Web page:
2. Mrs. Micah says:

    I’m sorry that you’ve got such a complicated family situation. Like you, I don’t know what I’d do without my dad to take care of Mom, though her problem is simply that her treatments periodically leave her too weak to care for herself.

    One thing I haven’t done is written an actual will. Since Micah has so much debt, I want all our money to go to him, should something happen to me. And I set him up as my life insurance beneficiary, also as my bank account trustee (at ING anyway). But there’s no formal will. I think he has some idea of who I want my personal mementos to go to–but we should really spell this out. One thing about being young marrieds w/o kids is that we don’t feel that same responsibility to make sure every eventuality is covered that we probably should. I suppose it’s similar for young singles.

  3. Miss M says:

    We don’t have wills/trusts etc yet, I’m waiting till we have kids. Otherwise they’d have to be completely redone when we did have kids, I’d rather wait. Since you already have dependents (just not the diapered variety) it sounds like this is an important step you need to take. I’m sorry your parents and family have put you in this situation, it isn’t fair.

  4. Have you talked to a lawyer about this stuff? You may be able to find an estate-planning lawyer who won’t take you to the cleaners…and it sounds like you need the advice of someone who knows the answers to the many complicated questions you’re facing.

    My will leaves everything to an entity called The Estate of [Me]. My son is the beneficiary. This is supposed to provide fairly fast access to my assets. But now that you mention it, I haven’t reviewed this in a while and probably should.

    My “living will” is a medical power of attorney assigned to my son. This specifies my wishes in the event of a dire medical condition. You need a MEDICAL power of attorney (sometimes called a power of attorney for health care) and also a DURABLE power of attorney. These are two different instruments. The durable p of a grants the holder the right to get into your bank accounts, safety deposit box, home, etc. The person who is to take over your financial affairs needs to have one of these.

    If your parents are not your legal dependents, they may need to sign medical and durable powers of attorney, also–one for you and one for someone that you designate to take over should anything happen to you. This will obviate any questions should they both be incapacitated. Even though you’re handling their money now, unless you have a piece of paper authorizing you as their agent, the bank may not recognize that if something happens to your dad.

  5. Sense says:

    My heart goes out to you and your family, seeing your mom deteriorate has to be incredibly tough. Good on you for taking care of her both now and in the future!

    I’ve been thinking a lot lately, too, about life, long-term care, and disability insurance. I need to get on that, because I’d rather lock in a good rate as a 31-year old. My only hiccup is that I’m honestly not sure if the policies transcend country borders? Can I buy a US policy if I’m in NZ? or vice versa? Would a US policy pay out if I died or became disabled in NZ?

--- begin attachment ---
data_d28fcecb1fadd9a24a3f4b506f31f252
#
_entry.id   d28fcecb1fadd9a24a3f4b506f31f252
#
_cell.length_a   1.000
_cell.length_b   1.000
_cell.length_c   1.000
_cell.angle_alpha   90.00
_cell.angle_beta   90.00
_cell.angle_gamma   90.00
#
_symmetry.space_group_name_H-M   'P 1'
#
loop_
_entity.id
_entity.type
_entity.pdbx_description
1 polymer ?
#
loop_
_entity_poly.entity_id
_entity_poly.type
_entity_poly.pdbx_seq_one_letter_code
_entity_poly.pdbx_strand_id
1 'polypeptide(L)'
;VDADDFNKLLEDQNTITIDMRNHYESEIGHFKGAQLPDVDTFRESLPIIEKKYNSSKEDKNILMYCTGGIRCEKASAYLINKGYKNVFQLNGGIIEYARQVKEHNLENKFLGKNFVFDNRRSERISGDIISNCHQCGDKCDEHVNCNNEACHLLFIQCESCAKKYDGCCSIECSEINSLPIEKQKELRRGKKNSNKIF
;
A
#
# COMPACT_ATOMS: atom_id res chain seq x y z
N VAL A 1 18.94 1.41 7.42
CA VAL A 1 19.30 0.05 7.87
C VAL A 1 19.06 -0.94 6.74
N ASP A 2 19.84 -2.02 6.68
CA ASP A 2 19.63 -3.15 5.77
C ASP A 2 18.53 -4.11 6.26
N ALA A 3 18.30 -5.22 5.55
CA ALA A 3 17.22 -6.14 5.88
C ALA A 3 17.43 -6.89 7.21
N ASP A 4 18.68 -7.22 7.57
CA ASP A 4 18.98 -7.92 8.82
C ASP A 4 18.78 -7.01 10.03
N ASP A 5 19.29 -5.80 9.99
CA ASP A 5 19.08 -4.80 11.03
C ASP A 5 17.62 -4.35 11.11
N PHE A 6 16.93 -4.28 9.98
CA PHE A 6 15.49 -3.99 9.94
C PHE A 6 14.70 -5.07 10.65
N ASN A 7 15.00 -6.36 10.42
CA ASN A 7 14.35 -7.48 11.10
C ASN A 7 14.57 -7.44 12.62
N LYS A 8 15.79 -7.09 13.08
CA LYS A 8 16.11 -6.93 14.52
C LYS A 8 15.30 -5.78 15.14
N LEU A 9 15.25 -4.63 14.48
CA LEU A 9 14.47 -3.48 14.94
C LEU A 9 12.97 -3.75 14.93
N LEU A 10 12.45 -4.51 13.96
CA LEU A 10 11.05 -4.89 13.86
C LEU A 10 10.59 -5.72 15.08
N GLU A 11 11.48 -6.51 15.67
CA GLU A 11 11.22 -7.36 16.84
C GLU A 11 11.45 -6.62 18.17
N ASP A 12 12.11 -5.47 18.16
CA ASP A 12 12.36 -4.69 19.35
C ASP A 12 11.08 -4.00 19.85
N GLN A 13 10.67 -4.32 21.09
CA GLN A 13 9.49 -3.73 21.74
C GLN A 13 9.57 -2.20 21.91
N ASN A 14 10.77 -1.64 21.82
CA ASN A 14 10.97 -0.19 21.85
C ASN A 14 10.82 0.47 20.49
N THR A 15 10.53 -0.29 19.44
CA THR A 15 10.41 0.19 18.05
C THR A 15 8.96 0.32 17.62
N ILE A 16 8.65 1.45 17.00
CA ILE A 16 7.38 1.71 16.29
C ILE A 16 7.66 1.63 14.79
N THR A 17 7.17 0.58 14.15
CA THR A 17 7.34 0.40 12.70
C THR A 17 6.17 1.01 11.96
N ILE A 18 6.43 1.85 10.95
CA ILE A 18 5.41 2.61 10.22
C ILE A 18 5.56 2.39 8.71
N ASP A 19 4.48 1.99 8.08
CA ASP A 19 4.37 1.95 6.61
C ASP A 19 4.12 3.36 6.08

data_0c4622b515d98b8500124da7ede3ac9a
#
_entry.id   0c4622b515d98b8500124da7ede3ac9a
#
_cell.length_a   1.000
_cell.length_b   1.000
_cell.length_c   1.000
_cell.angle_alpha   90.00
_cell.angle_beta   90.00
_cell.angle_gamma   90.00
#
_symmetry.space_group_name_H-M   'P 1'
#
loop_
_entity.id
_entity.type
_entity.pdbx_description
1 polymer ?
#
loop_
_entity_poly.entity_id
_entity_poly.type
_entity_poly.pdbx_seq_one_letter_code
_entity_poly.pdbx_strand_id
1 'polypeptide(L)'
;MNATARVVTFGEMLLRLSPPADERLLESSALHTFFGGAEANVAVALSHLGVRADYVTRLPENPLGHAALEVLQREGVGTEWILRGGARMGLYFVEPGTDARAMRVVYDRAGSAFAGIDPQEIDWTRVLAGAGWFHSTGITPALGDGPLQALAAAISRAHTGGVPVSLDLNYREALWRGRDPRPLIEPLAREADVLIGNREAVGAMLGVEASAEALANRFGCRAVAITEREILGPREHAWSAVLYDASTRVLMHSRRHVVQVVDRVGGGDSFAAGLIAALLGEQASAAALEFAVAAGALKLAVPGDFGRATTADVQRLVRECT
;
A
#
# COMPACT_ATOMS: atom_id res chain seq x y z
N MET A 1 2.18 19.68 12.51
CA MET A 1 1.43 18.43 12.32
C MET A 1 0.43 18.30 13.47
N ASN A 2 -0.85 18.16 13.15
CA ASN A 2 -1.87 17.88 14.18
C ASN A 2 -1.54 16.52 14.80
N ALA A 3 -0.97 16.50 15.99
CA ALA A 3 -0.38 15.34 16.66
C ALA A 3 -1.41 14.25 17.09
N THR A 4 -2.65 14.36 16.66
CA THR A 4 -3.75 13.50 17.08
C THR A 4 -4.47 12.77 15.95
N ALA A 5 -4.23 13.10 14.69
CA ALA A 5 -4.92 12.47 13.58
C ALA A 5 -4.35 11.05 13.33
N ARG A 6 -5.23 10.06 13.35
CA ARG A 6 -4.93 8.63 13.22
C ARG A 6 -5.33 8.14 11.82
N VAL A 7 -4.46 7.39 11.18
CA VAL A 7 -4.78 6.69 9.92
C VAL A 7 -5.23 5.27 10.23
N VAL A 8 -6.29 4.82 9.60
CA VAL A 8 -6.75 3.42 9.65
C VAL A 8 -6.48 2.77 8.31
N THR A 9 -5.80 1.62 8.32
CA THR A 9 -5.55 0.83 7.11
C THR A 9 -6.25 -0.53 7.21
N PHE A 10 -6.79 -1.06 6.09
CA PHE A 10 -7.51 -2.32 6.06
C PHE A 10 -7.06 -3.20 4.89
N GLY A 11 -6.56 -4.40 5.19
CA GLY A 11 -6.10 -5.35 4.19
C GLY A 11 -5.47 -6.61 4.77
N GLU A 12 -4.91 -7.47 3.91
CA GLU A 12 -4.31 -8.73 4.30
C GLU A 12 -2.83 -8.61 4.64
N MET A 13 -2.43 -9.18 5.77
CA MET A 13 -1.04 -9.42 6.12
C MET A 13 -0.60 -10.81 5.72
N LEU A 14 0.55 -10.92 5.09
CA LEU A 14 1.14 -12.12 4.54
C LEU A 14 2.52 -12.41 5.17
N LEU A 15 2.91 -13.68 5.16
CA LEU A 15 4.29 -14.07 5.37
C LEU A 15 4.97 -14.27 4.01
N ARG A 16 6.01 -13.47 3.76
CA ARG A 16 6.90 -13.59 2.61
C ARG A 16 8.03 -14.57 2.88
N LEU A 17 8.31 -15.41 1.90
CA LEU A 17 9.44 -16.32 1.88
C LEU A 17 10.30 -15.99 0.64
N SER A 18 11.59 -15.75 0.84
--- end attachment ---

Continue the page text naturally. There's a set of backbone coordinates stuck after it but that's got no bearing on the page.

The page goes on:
My mom refuses to look at long-term healthcare or disablity insurance for herself, she says it’s too late and too expensive. I told her that it will only get more expensive if she waits…I may just buy them for her if I can find the cash. I’d rather have the peace of mind.

  6. Revanche says:

    Grace: Great point about selecting financially stable executors, that was one of the criterion at the foremost of my mind. Unfortunately, the friend’s dad who passed was one such reliable, stable, trustworthy individual. One of a very few … back to the drawing board.

    I did not know about the bond issue, thanks for bringing that up, I’ll have to look further into it.

    Mrs. Micah: You probably just need to make it clear who gets what in the way of mementos if anything is of particular significance.
    The will would be good in a what-if-something-happened-to-both-of-you scenario. I believe in covering as many bases as possible.

    Miss M: But what about the dogs?? 😉

    Funny About Money: I do need the expertise but … to talk to a lawyer, I’d need to find someone I trust. 😛 That’s been a challenge. There are so few people I can get personal recommendations from.

    That is a good point about my parents and having a legal piece of paper signed. I haven’t done anything in that arena because for most intents and purposes, they really don’t HAVE any money.

    Sense: Good questions, all. I think that buying a policy for yourself from a US co while in NZ could pose a problem. One of the screening questions I had to answer was about whether or not I planned to travel in the next five years out of the country.

    For your mom, though, it’d be worth looking into some quotes. OR setting up your own savings account, though of course that’s minimal next to the benefits of an insurance policy.